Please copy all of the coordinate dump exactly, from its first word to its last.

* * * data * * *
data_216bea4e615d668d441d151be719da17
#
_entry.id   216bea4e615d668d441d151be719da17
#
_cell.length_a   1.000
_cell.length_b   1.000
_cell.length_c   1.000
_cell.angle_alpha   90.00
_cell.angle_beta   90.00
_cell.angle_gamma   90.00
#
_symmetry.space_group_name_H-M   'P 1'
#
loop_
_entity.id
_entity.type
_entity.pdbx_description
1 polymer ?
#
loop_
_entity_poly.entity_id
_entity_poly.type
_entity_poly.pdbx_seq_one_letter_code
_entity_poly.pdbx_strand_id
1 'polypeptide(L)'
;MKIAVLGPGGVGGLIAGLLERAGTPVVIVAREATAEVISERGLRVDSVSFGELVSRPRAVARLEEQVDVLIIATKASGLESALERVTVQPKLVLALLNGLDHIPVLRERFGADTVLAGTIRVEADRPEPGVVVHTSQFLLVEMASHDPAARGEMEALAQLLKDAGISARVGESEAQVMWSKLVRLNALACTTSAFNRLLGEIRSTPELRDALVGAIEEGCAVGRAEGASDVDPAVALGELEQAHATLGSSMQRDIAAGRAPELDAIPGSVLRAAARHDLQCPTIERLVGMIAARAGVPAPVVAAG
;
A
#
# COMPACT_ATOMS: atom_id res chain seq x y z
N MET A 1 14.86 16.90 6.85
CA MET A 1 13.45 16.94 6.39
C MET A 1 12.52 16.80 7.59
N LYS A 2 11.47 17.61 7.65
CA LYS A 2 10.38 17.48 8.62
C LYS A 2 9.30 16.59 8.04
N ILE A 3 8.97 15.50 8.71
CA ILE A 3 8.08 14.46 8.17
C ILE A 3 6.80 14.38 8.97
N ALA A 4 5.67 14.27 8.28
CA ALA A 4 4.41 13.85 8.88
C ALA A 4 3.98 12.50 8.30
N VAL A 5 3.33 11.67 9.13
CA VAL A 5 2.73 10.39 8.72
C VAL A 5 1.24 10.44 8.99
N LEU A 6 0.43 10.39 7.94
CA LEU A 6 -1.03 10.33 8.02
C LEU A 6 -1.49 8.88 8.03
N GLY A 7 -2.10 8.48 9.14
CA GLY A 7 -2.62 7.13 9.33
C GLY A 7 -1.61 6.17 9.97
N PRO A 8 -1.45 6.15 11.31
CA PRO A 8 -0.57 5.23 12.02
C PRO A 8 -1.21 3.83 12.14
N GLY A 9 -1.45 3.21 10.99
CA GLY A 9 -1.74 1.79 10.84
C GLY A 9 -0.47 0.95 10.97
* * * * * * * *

data_216bea4e615d668d441d151be719da17
#
_entry.id   216bea4e615d668d441d151be719da17
#
_cell.length_a   1.000
_cell.length_b   1.000
_cell.length_c   1.000
_cell.angle_alpha   90.00
_cell.angle_beta   90.00
_cell.angle_gamma   90.00
#
_symmetry.space_group_name_H-M   'P 1'
#
loop_
_entity.id
_entity.type
_entity.pdbx_description
1 polymer ?
#
loop_
_entity_poly.entity_id
_entity_poly.type
_entity_poly.pdbx_seq_one_letter_code
_entity_poly.pdbx_strand_id
1 'polypeptide(L)'
;MKIAVLGPGGVGGLIAGLLERAGTPVVIVAREATAEVISERGLRVDSVSFGELVSRPRAVARLEEQVDVLIIATKASGLESALERVTVQPKLVLALLNGLDHIPVLRERFGADTVLAGTIRVEADRPEPGVVVHTSQFLLVEMASHDPAARGEMEALAQLLKDAGISARVGESEAQVMWSKLVRLNALACTTSAFNRLLGEIRSTPELRDALVGAIEEGCAVGRAEGASDVDPAVALGELEQAHATLGSSMQRDIAAGRAPELDAIPGSVLRAAARHDLQCPTIERLVGMIAARAGVPAPVVAAG
;
A
#
# COMPACT_ATOMS: atom_id res chain seq x y z
N MET A 1 14.86 16.90 6.85
CA MET A 1 13.45 16.94 6.39
C MET A 1 12.52 16.80 7.59
N LYS A 2 11.47 17.61 7.65
CA LYS A 2 10.38 17.48 8.62
C LYS A 2 9.30 16.59 8.04
N ILE A 3 8.97 15.50 8.71
CA ILE A 3 8.08 14.46 8.17
C ILE A 3 6.80 14.38 8.97
N ALA A 4 5.67 14.27 8.28
CA ALA A 4 4.41 13.85 8.88
C ALA A 4 3.98 12.50 8.30
N VAL A 5 3.33 11.67 9.13
CA VAL A 5 2.73 10.39 8.72
C VAL A 5 1.24 10.44 8.99
N LEU A 6 0.43 10.39 7.94
CA LEU A 6 -1.03 10.33 8.02
C LEU A 6 -1.49 8.88 8.03
N GLY A 7 -2.10 8.48 9.14
CA GLY A 7 -2.62 7.13 9.33
C GLY A 7 -1.61 6.17 9.97
N PRO A 8 -1.45 6.15 11.31
CA PRO A 8 -0.57 5.23 12.02
C PRO A 8 -1.21 3.83 12.14
N GLY A 9 -1.45 3.21 10.99
CA GLY A 9 -1.74 1.79 10.84
C GLY A 9 -0.47 0.95 10.97